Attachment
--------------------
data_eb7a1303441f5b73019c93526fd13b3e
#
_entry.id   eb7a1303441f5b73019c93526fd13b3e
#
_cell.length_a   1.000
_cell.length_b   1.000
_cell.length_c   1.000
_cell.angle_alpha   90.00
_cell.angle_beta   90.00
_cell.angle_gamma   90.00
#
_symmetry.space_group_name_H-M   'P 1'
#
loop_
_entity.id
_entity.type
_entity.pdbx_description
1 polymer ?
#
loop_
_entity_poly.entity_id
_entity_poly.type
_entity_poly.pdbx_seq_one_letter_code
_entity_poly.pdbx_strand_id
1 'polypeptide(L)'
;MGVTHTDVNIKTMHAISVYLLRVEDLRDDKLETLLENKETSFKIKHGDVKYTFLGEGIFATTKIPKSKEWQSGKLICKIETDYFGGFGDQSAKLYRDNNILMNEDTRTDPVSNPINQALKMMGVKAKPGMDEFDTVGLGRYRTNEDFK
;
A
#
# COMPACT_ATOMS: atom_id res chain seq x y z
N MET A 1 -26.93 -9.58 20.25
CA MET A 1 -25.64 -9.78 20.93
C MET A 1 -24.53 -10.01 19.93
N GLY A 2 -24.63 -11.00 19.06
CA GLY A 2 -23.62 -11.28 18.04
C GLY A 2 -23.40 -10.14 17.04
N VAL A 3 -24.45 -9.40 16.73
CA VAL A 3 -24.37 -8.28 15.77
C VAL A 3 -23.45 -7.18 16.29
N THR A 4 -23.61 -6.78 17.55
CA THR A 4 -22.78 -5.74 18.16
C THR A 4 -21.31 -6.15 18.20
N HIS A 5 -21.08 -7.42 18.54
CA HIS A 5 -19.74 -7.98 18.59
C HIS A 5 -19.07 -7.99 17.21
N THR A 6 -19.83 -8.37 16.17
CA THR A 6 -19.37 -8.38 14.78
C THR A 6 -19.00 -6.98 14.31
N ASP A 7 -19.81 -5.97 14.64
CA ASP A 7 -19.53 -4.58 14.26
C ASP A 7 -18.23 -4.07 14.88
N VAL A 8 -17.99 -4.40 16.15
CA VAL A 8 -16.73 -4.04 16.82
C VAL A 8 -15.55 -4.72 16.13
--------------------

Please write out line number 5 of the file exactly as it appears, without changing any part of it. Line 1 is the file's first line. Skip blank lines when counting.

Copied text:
_cell.length_a   1.000